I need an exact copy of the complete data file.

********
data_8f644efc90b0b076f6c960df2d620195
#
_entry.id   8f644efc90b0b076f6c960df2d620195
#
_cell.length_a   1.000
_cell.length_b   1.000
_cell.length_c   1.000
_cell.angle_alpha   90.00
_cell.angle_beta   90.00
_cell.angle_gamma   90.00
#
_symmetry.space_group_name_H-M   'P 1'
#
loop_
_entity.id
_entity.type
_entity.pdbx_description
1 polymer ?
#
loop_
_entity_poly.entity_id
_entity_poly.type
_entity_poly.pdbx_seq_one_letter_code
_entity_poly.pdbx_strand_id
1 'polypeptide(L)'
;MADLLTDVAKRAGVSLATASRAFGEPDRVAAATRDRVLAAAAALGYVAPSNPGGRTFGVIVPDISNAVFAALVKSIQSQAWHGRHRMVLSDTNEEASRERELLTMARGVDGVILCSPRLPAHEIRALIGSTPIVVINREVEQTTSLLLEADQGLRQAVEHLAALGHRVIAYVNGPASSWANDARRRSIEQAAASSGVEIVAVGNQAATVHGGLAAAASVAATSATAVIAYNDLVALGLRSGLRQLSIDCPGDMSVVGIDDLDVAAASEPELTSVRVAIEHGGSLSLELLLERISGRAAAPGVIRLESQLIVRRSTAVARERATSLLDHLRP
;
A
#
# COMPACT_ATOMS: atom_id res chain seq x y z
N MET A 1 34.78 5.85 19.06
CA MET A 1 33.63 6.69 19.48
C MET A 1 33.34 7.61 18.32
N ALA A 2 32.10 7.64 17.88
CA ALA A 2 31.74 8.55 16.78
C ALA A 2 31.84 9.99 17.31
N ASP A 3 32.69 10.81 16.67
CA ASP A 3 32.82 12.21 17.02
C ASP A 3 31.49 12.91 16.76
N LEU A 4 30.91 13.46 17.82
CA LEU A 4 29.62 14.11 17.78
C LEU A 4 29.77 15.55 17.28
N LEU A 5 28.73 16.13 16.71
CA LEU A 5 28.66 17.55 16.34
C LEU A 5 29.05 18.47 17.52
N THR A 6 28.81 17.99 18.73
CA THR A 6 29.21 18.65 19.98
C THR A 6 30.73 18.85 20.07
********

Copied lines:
data_8f644efc90b0b076f6c960df2d620195
#
_entry.id   8f644efc90b0b076f6c960df2d620195
#
_cell.length_a   1.000
_cell.length_b   1.000
_cell.length_c   1.000
_cell.angle_alpha   90.00
_cell.angle_beta   90.00
_cell.angle_gamma   90.00
#
_symmetry.space_group_name_H-M   'P 1'
#
loop_
_entity.id
_entity.type
_entity.pdbx_description
1 polymer ?
#
loop_
_entity_poly.entity_id
_entity_poly.type
_entity_poly.pdbx_seq_one_letter_code
_entity_poly.pdbx_strand_id
1 'polypeptide(L)'
;MADLLTDVAKRAGVSLATASRAFGEPDRVAAATRDRVLAAAAALGYVAPSNPGGRTFGVIVPDISNAVFAALVKSIQSQAWHGRHRMVLSDTNEEASRERELLTMARGVDGVILCSPRLPAHEIRALIGSTPIVVINREVEQTTSLLLEADQGLRQAVEHLAALGHRVIAYVNGPASSWANDARRRSIEQAAASSGVEIVAVGNQAATVHGGLAAAASVAATSATAVIAYNDLVALGLRSGLRQLSIDCPGDMSVVGIDDLDVAAASEPELTSVRVAIEHGGSLSLELLLERISGRAAAPGVIRLESQLIVRRSTAVARERATSLLDHLRP
;
A
#
# COMPACT_ATOMS: atom_id res chain seq x y z
N MET A 1 34.78 5.85 19.06
CA MET A 1 33.63 6.69 19.48
C MET A 1 33.34 7.61 18.32
N ALA A 2 32.10 7.64 17.88
CA ALA A 2 31.74 8.55 16.78
C ALA A 2 31.84 9.99 17.31
N ASP A 3 32.69 10.81 16.67
CA ASP A 3 32.82 12.21 17.02
C ASP A 3 31.49 12.91 16.76
N LEU A 4 30.91 13.46 17.82
CA LEU A 4 29.62 14.11 17.78
C LEU A 4 29.77 15.55 17.28
N LEU A 5 28.73 16.13 16.71
CA LEU A 5 28.66 17.55 16.34
C LEU A 5 29.05 18.47 17.52
N THR A 6 28.81 17.99 18.73
CA THR A 6 29.21 18.65 19.98
C THR A 6 30.73 18.85 20.07